Cannabis/Cannabinoids

Utilised and revered for its medicinal and psychoactive properties since the dawn of man, cannabis is the most popular prohibited recreational drug in the world, accounting for around 80 percent of the illegal drug market. The plant is made up of 545 chemical constituents, 104 of which are cannabinoids, meaning they interact with the body’s endocannabinoid system. The most famous of these is Delta-9-tetrahydrocannabinol (THC), which binds to CB1 receptors in the brain in order to produce a range of psychoactive effects. Another cannabinoid called cannabidiol (CBD) has also gained much attention in recent years, and has been identified as a major target for cannabis-based medicines.

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While CB1 receptors are found primarily in the brain, another key endocannabinoid receptor, called CB2, is mostly located in the immune system and is acted upon by a number of different cannabinoids. A neurotransmitter called anandimide normally binds to CB1 receptors, but does not produce any psychoactive effects as it is released from its binding site relatively quickly. THC, however, remains in place for a long enough period of time to produce a “high”.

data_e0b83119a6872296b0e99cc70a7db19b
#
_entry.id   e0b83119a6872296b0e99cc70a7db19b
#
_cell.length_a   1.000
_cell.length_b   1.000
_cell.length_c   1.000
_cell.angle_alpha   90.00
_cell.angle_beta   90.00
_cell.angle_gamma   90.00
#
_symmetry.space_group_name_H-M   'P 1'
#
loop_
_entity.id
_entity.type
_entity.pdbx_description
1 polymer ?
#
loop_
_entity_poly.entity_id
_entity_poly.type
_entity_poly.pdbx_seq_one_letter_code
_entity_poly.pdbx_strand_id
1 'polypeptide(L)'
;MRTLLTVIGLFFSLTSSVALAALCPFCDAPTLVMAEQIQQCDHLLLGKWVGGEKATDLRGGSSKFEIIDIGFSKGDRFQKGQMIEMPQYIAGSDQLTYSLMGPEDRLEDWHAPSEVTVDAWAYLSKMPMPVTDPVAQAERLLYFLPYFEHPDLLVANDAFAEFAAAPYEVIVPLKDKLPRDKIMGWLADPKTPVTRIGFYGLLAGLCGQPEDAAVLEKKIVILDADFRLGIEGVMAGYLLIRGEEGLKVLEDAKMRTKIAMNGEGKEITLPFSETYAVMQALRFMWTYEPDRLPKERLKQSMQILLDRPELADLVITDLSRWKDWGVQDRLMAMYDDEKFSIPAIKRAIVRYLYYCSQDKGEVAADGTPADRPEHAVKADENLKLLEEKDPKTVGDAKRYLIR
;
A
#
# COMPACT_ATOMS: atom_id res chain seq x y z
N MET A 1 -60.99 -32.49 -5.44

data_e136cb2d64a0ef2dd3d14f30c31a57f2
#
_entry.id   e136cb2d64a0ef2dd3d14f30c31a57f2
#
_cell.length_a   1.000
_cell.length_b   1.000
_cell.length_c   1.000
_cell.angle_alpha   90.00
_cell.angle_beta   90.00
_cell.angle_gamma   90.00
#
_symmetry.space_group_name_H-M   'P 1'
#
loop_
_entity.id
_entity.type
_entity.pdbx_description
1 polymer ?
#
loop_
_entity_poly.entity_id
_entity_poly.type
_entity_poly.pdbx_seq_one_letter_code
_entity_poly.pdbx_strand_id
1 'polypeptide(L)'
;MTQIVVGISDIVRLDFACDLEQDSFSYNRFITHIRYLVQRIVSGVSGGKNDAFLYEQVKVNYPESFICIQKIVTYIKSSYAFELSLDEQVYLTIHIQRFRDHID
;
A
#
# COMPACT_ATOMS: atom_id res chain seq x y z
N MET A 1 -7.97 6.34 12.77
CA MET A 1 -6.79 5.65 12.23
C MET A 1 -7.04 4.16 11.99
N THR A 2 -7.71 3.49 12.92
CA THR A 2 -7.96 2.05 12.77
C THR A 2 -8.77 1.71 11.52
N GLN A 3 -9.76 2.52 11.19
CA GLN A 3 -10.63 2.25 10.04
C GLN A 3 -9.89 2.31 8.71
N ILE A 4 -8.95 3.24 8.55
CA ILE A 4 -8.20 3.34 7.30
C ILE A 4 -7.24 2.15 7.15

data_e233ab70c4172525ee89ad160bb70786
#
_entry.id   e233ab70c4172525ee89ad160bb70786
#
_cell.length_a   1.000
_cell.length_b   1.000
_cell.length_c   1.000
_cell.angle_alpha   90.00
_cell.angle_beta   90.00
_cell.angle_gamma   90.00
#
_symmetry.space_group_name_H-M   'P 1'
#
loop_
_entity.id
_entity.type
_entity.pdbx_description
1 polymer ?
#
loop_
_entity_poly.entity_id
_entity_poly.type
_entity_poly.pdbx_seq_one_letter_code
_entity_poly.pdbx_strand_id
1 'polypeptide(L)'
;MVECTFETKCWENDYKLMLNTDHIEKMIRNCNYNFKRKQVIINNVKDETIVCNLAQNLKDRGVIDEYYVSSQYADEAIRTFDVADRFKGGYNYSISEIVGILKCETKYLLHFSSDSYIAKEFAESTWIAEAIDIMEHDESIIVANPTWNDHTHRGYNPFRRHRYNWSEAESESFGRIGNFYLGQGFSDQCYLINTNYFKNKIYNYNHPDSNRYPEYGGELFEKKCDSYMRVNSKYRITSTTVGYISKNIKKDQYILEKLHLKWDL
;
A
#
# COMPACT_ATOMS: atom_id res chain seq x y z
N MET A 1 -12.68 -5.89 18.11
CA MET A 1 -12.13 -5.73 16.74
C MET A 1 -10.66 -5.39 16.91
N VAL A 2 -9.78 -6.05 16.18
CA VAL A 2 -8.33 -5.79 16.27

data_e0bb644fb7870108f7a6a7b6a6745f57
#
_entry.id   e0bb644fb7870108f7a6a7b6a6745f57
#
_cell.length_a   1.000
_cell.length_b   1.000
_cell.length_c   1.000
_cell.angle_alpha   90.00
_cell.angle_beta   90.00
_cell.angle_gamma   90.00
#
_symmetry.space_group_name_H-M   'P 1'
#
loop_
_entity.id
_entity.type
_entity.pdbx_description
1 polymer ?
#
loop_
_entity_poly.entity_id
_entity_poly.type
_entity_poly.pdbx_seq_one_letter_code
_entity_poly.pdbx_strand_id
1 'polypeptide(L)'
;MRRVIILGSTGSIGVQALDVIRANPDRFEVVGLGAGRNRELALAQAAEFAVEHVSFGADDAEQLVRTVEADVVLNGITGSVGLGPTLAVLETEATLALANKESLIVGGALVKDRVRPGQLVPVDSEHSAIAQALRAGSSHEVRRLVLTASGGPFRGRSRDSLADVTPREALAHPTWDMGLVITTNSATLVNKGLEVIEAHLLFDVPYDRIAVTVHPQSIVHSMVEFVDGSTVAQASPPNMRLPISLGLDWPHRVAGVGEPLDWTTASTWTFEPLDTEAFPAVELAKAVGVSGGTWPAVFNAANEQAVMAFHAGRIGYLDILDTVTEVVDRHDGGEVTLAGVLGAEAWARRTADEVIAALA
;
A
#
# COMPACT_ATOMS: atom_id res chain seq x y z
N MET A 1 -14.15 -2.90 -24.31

Cannabis also contains hundreds of other non-cannabinoid components, such as terpenes and flavonoids. The complex synergy between all of these constituents is thought to be responsible for the plant’s medicinal properties, which is why it is important to carry out research on how different strains affect the brain and body in order to develop specialised cannabis-based treatments for specific conditions.

Our research with cannabis

The Beckley/Exeter Cannabis Centre at the University of Exeter is currently investigating the potential of CBD to facilitate smoking cessation, and will soon begin analysing the cannabinoid, terpene and flavonoid content of different strains of cannabis in order to produce new medications that are optimised for specific health conditions. At University College London, meanwhile, we are currently using brain-imaging technology to compare the effects of two different cannabis strains, one of which has a high THC and low CBD content, while the other is high CBD and low THC. Previous research carried out at King’s College London revealed the anti-anxiety and anti-psychotic properties of CBD.

Research Highlights

Ongoing and Planned Studies

Completed Studies